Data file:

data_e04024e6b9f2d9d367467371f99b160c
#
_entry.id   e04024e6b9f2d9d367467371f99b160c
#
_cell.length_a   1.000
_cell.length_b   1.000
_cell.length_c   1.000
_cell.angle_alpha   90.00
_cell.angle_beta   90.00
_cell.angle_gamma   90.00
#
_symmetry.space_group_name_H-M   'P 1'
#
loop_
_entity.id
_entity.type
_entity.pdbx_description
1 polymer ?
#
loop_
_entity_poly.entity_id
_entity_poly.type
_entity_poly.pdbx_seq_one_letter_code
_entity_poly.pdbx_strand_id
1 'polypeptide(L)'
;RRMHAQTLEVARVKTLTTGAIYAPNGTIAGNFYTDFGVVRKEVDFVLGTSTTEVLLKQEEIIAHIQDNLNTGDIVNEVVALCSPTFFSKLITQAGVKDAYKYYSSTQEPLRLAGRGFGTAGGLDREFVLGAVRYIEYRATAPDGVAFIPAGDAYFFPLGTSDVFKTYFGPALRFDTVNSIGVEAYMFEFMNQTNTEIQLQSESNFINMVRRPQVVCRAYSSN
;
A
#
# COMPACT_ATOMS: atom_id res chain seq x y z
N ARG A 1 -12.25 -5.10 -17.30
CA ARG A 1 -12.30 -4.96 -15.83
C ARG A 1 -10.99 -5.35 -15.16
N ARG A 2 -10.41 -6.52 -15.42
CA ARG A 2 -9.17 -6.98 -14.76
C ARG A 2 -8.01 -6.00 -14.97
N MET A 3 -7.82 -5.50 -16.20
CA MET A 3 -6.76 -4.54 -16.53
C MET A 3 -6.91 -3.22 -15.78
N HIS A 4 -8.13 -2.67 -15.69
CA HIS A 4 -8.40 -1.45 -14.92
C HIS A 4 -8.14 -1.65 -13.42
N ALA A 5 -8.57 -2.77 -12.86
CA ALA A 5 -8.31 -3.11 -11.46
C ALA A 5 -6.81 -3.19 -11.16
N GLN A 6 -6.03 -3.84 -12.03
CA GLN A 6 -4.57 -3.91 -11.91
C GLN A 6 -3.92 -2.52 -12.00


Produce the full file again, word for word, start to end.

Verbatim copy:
data_e04024e6b9f2d9d367467371f99b160c
#
_entry.id   e04024e6b9f2d9d367467371f99b160c
#
_cell.length_a   1.000
_cell.length_b   1.000
_cell.length_c   1.000
_cell.angle_alpha   90.00
_cell.angle_beta   90.00
_cell.angle_gamma   90.00
#
_symmetry.space_group_name_H-M   'P 1'
#
loop_
_entity.id
_entity.type
_entity.pdbx_description
1 polymer ?
#
loop_
_entity_poly.entity_id
_entity_poly.type
_entity_poly.pdbx_seq_one_letter_code
_entity_poly.pdbx_strand_id
1 'polypeptide(L)'
;RRMHAQTLEVARVKTLTTGAIYAPNGTIAGNFYTDFGVVRKEVDFVLGTSTTEVLLKQEEIIAHIQDNLNTGDIVNEVVALCSPTFFSKLITQAGVKDAYKYYSSTQEPLRLAGRGFGTAGGLDREFVLGAVRYIEYRATAPDGVAFIPAGDAYFFPLGTSDVFKTYFGPALRFDTVNSIGVEAYMFEFMNQTNTEIQLQSESNFINMVRRPQVVCRAYSSN
;
A
#
# COMPACT_ATOMS: atom_id res chain seq x y z
N ARG A 1 -12.25 -5.10 -17.30
CA ARG A 1 -12.30 -4.96 -15.83
C ARG A 1 -10.99 -5.35 -15.16
N ARG A 2 -10.41 -6.52 -15.42
CA ARG A 2 -9.17 -6.98 -14.76
C ARG A 2 -8.01 -6.00 -14.97
N MET A 3 -7.82 -5.50 -16.20
CA MET A 3 -6.76 -4.54 -16.53
C MET A 3 -6.91 -3.22 -15.78
N HIS A 4 -8.13 -2.67 -15.69
CA HIS A 4 -8.40 -1.45 -14.92
C HIS A 4 -8.14 -1.65 -13.42
N ALA A 5 -8.57 -2.77 -12.86
CA ALA A 5 -8.31 -3.11 -11.46
C ALA A 5 -6.81 -3.19 -11.16
N GLN A 6 -6.03 -3.84 -12.03
CA GLN A 6 -4.57 -3.91 -11.91
C GLN A 6 -3.92 -2.52 -12.00